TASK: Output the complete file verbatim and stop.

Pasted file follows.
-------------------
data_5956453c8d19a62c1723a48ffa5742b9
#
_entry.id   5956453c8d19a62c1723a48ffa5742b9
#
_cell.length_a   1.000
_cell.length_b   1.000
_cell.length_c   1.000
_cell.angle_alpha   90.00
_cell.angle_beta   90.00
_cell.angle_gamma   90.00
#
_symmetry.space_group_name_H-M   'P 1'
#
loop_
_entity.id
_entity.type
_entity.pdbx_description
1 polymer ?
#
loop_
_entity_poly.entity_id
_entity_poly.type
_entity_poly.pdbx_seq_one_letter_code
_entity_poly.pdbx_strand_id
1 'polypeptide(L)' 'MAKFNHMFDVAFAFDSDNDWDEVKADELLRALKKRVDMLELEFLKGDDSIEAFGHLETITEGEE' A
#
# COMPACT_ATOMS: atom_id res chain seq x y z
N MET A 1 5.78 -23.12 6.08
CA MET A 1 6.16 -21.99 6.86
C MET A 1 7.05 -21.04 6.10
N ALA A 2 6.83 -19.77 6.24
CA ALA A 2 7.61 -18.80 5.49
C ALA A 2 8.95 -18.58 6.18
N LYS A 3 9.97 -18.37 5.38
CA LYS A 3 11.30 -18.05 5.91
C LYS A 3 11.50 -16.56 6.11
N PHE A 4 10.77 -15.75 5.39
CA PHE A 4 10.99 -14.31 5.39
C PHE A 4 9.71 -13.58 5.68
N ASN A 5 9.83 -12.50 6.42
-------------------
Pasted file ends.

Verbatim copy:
data_5956453c8d19a62c1723a48ffa5742b9
#
_entry.id   5956453c8d19a62c1723a48ffa5742b9
#
_cell.length_a   1.000
_cell.length_b   1.000
_cell.length_c   1.000
_cell.angle_alpha   90.00
_cell.angle_beta   90.00
_cell.angle_gamma   90.00
#
_symmetry.space_group_name_H-M   'P 1'
#
loop_
_entity.id
_entity.type
_entity.pdbx_description
1 polymer ?
#
loop_
_entity_poly.entity_id
_entity_poly.type
_entity_poly.pdbx_seq_one_letter_code
_entity_poly.pdbx_strand_id
1 'polypeptide(L)' 'MAKFNHMFDVAFAFDSDNDWDEVKADELLRALKKRVDMLELEFLKGDDSIEAFGHLETITEGEE' A
#
# COMPACT_ATOMS: atom_id res chain seq x y z
N MET A 1 5.78 -23.12 6.08
CA MET A 1 6.16 -21.99 6.86
C MET A 1 7.05 -21.04 6.10
N ALA A 2 6.83 -19.77 6.24
CA ALA A 2 7.61 -18.80 5.49
C ALA A 2 8.95 -18.58 6.18
N LYS A 3 9.97 -18.37 5.38
CA LYS A 3 11.30 -18.05 5.91
C LYS A 3 11.50 -16.56 6.11
N PHE A 4 10.77 -15.75 5.39
CA PHE A 4 10.99 -14.31 5.39
C PHE A 4 9.71 -13.58 5.68
N ASN A 5 9.83 -12.50 6.42